Seed prices can rise and fall, depending on production rates, so we spoke to some industry insiders to see how things are shaping up.
Lawn & Landscape: What are seed prices looking like this year compared to last?
Aaron Kuenzi, executive vice president, Mountain View Seeds: Other than poa trivialis, prices will remain at similar levels as they were in the spring. Compared to 12 months ago that means tall fescue is up about 10 percent, perennial ryegrass is down about 4 percent and Kentucky bluegrass and fine fescues are about the same.
Bo Lacy, production manager, Barenbrug USA: Annual ryegrass has no change, perennial ryegrass is down 1 cent, tall fescue is up .095 cents and bluegrass has no change.
Russ Hayworth, national business development, Pure Seed: Pricing on turf-type tall fescue is higher than last season as inventories are tight and demand remains constant. Perennial ryegrass pricing is stable compared to last season as we continue to work through last year’s production carryover.
Chris Claypool, Jacklin Seed by Simplot: Prices will be similar to last season, but could be higher on tall fescue and some bluegrasses.
L&L: What does the carryover stock look like right now?
AK: The industry has very limited tall fescue, fine fescues and Kentucky bluegrass carryover. There’s an adequate carryover of perennial ryegrass.
BL: Very little carryover for annual ryegrass and tall fescue, some carryover of bluegrass and 130 million pounds of perennial ryegrass.
RH: Kentucky bluegrass is in short supply due to poor harvest conditions and low yields from last year’s production. We are experiencing strong demand for Kentucky bluegrass as customers are realizing the versatility of improved varieties and an expanded growing area. Fine fescue markets remain strong and we are seeing a rise in their usage and applications when mixed with other species of cool season grass seed.
CC: Only perennial ryegrass has carryover. All other species were sold out or only poor quality remained.
L&L: What does production look like right now? Is there an abundance of any particular species?
AK: We are about two weeks from getting solid production numbers for this year’s crop but at the moment production looks pretty stable to slightly less than average due to our dry, warm May and June weather. However, acres of most species are similar if not higher than last year, so total production should be adequate.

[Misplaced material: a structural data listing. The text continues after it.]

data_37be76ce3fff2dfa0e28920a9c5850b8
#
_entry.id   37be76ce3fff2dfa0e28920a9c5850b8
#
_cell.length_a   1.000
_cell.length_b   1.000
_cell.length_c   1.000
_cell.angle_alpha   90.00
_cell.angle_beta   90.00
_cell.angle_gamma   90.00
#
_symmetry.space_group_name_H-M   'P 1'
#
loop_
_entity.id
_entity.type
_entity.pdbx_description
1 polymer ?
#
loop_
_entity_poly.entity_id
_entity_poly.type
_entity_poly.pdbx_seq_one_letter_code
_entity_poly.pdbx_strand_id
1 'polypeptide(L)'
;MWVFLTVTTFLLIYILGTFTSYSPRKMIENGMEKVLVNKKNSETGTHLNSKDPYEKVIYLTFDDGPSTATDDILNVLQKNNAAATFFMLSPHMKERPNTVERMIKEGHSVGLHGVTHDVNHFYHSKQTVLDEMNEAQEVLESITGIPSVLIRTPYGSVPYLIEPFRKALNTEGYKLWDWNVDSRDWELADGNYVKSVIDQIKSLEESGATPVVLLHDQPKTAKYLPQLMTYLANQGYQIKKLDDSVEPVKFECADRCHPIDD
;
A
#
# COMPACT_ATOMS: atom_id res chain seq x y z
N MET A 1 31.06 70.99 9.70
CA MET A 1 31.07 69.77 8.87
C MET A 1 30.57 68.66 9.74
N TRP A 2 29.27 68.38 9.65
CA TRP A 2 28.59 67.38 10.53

BL: Production looks to be normal. There’s an abundance of perennial ryegrass.
RH: This year’s production is progressing nicely and slightly ahead of schedule. Initial reports indicate yields are coming in slightly below average for every species.
CC: The only surplus has been perennial ryegrass. But the costs have not declined, so prices should be similar to last season. Other grass species are in strong demand and prices are the same or slightly higher.
L&L: Do you predict a significant change in the future for any particular species?
AK: Not sure if we see any significant changes, but (we) do see trends that will continue. Tall fescue continues to grow in market share replacing perennial ryegrass and Kentucky bluegrass in the northern regions.
BL: Not at this time.
RH: Cool season grass seed species are being bred and developed to enhance traits related to drought, disease, salt and traffic tolerances. Those traits are all important in our efforts to provide a better footprint and lower the inputs on our environment.
CC: For higher quality bluegrass and tall fescue, the prices must increase. Fine fescues will struggle more in production. Bermuda seed production has more competition now too with other crops for water.